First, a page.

Yes, if employees are hired it is a completely different ballgame. So if the answer is yes, then I would recommend setting up a 'regular' 401k with a TPA and have them take care of the plan doc. If the answer is no, then things are as simple as doing a solo 401k at Vanguard. The issue for some solo plan owners might be that they don't plan to hire anyone now, but at some point decide to do so even if they didn't plan for it. This is a tricky issue for sure. So you don't necessarily want to start with a full blown plan (at a much higher cost) unless you know for sure you are hiring in the next year or two. One way to approach it is to only fund the 401k the following year by tax time. This way you fund it for the year prior, and if you do hire someone, you can easily set up a new plan with a custom plan document for the following year. As long as you don't participate in the plan yourself during the year, you can always start a new 'correct' plan and merge the two. Another approach is to use more customized docs from providers such as TD or Fidelity (if I remember correctly, at least one of them allows you to set eligibility requirements such as 1000 hours and 1 year of service), and this can be used as a 'transition' plan, so in the year when you hire employees they are not going to be eligible, and for the following year a full 401k with a TPA can be set up. I would recommend to use a provider that has some customization options as that would at least ensure that the employees are not eligible as soon as they are hired.
                        Kon Litovsky, Principal, Litovsky Asset Management | [email protected] | 401k and Cash Balance plans for solo and group practices, fixed/flat fee, no AUM fees

                        Comment


                        • #13
                          Originally posted by spiritrider View Post
                          However, I can think of a reason the OP's son would want such restrictions. He may continue to grow this business and hire employees while wanting to maintain the one-participant 401k.

                          I would recommend adopting the maximum restrictions:
                          • age 21
                          • one year service >= 1000 hours/year or three years of service >= 500 hours/year
                          All the mainstream one-participant 401k adoption agreements that support employee eligibility restrictions (E-Trade, Fidelity, Schwab and TD Ameritrade), have an election to exclude current employees on the date of the adoption agreement or amendment from the restrictions.

                          Since minors cannot own assets, this would have to be under UTMA or trust statutes. E-Trade, Schwab, TD Ameritrade and custom plans allow separate trusts and trustees. This trust is usually solely there to protect the participants assets from creditors. I have no idea if this trust can also be used to provide a custodial function for minors and optionally restrict distributions beyond the age of majority.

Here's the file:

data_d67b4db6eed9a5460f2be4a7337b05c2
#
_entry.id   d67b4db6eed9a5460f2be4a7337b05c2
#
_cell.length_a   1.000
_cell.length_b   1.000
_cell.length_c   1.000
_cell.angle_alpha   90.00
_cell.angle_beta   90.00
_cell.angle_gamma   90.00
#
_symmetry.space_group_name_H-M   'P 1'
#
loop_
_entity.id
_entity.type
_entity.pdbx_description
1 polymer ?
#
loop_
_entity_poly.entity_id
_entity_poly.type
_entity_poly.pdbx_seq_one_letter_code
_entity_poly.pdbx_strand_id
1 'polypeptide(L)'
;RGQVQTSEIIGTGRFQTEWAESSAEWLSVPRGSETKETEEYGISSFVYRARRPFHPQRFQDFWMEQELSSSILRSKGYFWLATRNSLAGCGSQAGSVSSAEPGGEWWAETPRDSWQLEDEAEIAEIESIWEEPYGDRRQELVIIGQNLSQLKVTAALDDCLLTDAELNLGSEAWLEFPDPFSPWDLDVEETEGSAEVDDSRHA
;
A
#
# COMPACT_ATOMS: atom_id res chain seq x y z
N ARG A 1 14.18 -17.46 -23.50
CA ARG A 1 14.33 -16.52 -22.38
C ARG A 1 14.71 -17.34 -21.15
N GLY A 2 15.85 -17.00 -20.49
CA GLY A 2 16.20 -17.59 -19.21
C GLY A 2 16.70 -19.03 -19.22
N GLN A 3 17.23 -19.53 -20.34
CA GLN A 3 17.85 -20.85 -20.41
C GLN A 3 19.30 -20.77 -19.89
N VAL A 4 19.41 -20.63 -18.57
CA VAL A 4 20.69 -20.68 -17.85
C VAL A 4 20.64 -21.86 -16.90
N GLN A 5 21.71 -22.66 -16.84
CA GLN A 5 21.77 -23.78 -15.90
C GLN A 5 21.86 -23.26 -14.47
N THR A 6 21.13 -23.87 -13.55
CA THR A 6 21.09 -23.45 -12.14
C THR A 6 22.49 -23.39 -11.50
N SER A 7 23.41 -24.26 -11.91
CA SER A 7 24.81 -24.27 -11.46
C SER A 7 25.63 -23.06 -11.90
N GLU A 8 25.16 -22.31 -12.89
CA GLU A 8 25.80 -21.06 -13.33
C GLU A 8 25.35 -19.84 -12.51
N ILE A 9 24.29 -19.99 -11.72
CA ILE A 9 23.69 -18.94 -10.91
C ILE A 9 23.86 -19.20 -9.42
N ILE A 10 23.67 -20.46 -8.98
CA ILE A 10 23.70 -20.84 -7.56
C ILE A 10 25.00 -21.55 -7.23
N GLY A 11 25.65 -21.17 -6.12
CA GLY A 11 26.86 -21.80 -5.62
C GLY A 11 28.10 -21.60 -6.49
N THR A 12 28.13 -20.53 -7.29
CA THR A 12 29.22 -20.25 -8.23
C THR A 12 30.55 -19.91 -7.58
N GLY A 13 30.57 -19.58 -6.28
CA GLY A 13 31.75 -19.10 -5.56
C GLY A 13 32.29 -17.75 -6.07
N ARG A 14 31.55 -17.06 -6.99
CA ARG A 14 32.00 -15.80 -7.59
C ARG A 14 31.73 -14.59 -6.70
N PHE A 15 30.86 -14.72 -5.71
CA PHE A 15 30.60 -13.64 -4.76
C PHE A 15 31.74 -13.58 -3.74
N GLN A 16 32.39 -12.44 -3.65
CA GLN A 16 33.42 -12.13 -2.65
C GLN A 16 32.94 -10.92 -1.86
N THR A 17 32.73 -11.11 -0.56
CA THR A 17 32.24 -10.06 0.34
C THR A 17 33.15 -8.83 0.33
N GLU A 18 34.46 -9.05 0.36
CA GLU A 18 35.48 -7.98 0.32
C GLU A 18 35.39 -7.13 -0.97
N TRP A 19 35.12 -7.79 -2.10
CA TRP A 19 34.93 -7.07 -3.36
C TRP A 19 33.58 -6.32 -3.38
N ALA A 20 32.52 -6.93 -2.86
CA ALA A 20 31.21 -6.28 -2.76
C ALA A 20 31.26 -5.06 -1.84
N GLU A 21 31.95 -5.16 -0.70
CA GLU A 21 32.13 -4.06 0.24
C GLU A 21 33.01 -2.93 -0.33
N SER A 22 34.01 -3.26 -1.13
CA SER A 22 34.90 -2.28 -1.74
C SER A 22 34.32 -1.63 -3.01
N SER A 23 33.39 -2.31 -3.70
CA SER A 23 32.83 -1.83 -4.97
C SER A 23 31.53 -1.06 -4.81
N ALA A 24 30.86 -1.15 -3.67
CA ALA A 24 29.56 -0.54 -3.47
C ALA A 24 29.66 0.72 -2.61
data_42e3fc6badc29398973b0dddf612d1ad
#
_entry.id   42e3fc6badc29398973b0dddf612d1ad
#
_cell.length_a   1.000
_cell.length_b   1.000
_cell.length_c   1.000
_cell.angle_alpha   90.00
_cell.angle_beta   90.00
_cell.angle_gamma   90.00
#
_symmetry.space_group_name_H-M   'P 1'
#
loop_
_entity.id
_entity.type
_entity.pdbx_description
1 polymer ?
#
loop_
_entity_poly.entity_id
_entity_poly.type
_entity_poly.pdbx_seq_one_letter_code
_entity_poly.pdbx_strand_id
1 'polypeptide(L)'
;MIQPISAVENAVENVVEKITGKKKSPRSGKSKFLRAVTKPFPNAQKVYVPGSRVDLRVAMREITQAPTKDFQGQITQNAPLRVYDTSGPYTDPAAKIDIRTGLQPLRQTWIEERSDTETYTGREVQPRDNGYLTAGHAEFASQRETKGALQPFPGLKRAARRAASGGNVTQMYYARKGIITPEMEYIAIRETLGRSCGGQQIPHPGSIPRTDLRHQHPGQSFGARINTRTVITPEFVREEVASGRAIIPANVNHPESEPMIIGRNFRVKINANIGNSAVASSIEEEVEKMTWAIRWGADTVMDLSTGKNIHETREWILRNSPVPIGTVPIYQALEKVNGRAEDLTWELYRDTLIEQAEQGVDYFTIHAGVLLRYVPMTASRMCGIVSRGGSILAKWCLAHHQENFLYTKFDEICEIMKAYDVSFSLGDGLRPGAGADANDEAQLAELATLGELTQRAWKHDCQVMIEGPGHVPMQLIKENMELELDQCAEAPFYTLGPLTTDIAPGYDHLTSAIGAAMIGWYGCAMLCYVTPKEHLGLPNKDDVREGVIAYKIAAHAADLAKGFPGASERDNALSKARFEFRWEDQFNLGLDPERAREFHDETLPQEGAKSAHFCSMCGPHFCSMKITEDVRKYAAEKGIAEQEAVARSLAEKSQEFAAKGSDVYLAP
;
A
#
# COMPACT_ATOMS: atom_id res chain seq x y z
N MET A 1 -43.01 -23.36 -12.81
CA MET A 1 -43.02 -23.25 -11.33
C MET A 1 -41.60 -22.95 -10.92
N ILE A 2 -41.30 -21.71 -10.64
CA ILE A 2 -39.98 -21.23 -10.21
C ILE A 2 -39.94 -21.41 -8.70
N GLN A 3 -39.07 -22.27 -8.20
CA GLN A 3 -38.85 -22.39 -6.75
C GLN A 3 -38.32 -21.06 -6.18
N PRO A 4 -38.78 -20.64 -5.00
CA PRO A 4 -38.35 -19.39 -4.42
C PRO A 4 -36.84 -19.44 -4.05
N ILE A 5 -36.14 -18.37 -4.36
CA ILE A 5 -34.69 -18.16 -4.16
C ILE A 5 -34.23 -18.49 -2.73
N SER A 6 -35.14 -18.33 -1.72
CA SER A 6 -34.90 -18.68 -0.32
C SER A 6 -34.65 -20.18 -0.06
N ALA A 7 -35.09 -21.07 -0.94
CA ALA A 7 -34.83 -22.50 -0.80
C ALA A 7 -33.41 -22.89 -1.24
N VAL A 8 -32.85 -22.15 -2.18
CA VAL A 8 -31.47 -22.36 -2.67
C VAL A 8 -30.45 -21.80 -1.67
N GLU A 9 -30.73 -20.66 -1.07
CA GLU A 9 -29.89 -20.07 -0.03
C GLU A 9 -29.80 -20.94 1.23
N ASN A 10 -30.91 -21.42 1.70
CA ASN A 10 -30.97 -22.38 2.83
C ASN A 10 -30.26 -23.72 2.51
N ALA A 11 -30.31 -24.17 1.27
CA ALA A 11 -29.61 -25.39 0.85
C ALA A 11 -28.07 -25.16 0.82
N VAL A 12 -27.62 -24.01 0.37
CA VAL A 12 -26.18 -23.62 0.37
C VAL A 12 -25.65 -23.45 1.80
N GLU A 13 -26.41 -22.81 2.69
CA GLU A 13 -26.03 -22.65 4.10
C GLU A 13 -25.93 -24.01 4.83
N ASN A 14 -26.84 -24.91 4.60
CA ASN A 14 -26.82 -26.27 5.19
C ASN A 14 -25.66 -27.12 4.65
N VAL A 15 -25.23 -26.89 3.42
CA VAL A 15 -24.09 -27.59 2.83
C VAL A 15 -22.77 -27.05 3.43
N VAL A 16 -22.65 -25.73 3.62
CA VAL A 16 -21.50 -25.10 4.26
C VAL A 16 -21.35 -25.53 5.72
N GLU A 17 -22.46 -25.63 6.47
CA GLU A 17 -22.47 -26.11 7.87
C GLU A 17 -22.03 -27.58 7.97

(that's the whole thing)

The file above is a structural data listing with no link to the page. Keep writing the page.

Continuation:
I would tell you to contact the mainstream one-participant 401k providers if this is possible with their plans. However, I would also caution you that CSRs from all of the mainstream providers have become increasingly unreliable sources of correct information. Personally. this is a unique enough situation that I would engage a professional third party administrator (TPA) for this one-participant 401k. That most definitely does not include non-TPA online 401k plan document resellers.
                          Thanks, I had not considered several of these points, particularly the restrictions and custodial/trust aspects. My son's YouTube channel is currently a one person operation (he's says he's not ready to relinquish editorial and artistic control!) with no near term plans of adding employees, but who knows...

                          BTW, do you happen to know any good resources for how to find an experienced/reputable professional third party administrator for this situation?

                          Comment


                          • #14
                            Originally posted by litovskyassetmanagement View Post

                            Usually there isn't age requirement for opening a solo 401k, but you do need to check with the service provider. I believe Vanguard's plan document does not have any age requirements, so you can open one right now for him. He can do a Roth 401k and possibly even MBR 401k if you use custom-designed plan document to put away as much as $61k, as well as do a Roth IRA. At the very least, you can contribute employee portion plus ~20% of his net income as profit sharing into a 'regular' individual 401k (~$40k total). MBR 401k is a lot more involved, and if his income grows, you might be fine doing some Roth and some pre-tax.
                            Wow, if he could do a $61K MBR401K with his current annual income in a sweet spot tax bracket, that would be amazing!

                            Comment


                            • #15
                              ************************ I'm jealous of your child.

                              Comment